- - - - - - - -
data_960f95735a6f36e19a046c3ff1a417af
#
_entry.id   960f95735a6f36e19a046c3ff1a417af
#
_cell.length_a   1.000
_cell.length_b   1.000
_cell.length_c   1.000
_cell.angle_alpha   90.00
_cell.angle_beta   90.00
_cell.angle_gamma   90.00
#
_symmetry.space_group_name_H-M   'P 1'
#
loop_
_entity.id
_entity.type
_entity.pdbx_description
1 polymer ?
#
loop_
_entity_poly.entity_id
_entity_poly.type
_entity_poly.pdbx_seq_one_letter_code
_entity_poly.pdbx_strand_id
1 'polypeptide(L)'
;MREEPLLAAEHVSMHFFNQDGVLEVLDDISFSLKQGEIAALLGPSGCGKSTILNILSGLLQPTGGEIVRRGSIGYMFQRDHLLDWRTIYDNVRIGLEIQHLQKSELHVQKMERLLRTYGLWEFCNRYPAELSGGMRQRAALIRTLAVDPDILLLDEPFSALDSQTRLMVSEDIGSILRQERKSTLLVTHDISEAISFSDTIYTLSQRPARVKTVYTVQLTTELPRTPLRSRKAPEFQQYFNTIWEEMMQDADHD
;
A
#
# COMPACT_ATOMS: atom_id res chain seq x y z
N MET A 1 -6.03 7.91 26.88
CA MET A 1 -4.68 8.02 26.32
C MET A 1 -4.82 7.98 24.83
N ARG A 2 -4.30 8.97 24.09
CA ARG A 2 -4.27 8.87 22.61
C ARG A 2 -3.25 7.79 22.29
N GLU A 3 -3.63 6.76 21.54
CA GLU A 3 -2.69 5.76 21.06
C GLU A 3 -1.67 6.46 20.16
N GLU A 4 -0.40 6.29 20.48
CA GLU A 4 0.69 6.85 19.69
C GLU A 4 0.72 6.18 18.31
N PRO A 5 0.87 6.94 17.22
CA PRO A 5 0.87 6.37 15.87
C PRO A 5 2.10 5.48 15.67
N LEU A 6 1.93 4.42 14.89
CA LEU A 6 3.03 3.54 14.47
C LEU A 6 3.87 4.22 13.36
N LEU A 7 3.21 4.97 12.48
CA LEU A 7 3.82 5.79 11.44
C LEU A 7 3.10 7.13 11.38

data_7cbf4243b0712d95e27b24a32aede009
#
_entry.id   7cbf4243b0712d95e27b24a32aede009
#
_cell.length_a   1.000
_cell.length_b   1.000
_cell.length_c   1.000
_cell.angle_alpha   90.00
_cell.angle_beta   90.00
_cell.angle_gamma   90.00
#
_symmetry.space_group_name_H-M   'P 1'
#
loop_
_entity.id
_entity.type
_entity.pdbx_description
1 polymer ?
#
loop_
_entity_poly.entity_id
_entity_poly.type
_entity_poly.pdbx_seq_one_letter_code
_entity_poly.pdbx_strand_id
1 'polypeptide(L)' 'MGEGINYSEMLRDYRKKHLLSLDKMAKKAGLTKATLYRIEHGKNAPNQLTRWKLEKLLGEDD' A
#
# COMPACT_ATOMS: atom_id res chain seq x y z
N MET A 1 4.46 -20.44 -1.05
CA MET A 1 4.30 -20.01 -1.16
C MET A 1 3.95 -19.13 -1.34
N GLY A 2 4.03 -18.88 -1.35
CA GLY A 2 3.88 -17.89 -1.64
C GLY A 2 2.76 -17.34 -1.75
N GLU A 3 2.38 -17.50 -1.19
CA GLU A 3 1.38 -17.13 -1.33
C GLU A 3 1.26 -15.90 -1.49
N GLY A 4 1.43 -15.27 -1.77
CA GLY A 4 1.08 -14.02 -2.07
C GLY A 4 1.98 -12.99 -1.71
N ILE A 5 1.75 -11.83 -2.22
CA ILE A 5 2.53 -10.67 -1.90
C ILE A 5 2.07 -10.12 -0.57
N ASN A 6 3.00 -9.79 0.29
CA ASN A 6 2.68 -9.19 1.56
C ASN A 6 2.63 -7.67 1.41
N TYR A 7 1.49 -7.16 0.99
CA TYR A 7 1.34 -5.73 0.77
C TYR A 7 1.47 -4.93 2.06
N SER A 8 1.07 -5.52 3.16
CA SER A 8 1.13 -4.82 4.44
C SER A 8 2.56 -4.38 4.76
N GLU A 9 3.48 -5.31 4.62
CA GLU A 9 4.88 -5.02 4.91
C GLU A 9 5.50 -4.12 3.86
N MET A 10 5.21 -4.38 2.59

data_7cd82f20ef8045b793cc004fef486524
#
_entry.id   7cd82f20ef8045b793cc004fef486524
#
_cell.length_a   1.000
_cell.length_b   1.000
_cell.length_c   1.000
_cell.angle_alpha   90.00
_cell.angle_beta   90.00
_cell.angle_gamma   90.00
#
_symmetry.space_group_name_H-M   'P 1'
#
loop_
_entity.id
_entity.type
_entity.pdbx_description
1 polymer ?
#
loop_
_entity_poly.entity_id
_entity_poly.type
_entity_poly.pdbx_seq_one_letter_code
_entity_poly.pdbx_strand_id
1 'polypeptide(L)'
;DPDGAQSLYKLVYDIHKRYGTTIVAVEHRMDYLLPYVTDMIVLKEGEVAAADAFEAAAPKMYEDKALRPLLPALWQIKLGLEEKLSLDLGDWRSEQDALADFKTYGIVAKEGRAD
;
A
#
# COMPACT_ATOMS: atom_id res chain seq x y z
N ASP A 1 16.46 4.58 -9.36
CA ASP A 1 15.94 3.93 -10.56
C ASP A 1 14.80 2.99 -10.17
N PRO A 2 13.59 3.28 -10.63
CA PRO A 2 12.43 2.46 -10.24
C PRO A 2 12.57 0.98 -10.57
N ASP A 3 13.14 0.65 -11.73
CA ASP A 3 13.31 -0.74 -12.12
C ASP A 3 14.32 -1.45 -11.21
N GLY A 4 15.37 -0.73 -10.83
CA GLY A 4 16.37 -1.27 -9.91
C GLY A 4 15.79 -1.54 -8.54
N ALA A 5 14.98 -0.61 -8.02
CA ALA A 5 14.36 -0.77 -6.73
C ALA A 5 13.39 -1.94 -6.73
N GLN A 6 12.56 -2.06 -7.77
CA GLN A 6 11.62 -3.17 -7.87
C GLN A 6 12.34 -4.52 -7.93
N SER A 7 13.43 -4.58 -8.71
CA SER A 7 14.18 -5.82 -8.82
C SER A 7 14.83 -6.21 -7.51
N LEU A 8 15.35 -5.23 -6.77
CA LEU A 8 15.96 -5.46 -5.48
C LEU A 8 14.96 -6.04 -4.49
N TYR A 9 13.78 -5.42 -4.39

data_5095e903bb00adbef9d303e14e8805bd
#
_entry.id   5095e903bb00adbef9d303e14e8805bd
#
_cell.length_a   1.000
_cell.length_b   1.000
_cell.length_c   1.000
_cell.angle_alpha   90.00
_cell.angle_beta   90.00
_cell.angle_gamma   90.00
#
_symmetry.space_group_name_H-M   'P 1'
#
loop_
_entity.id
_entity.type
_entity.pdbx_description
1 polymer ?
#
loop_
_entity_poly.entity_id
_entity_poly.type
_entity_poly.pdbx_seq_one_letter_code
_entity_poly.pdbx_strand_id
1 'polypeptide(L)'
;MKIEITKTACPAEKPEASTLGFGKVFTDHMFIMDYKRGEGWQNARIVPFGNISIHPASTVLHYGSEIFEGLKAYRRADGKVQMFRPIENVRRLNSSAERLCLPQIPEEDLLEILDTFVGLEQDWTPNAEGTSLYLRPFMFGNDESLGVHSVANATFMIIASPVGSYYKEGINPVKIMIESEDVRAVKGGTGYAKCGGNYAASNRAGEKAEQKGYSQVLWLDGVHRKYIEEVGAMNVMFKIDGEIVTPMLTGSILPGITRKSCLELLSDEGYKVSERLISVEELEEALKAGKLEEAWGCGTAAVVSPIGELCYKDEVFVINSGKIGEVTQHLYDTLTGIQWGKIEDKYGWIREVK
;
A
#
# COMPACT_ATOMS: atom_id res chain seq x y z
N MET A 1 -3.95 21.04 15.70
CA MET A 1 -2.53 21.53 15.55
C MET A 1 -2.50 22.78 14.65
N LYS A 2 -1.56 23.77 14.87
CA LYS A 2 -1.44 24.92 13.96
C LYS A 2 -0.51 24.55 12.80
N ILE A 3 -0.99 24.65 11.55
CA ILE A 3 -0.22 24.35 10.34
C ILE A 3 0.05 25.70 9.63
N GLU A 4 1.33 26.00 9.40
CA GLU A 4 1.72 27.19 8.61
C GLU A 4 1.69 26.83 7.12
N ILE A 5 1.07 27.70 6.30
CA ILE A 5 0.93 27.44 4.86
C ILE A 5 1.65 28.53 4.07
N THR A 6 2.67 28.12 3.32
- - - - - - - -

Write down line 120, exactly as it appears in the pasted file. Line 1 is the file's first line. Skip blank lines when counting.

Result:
loop_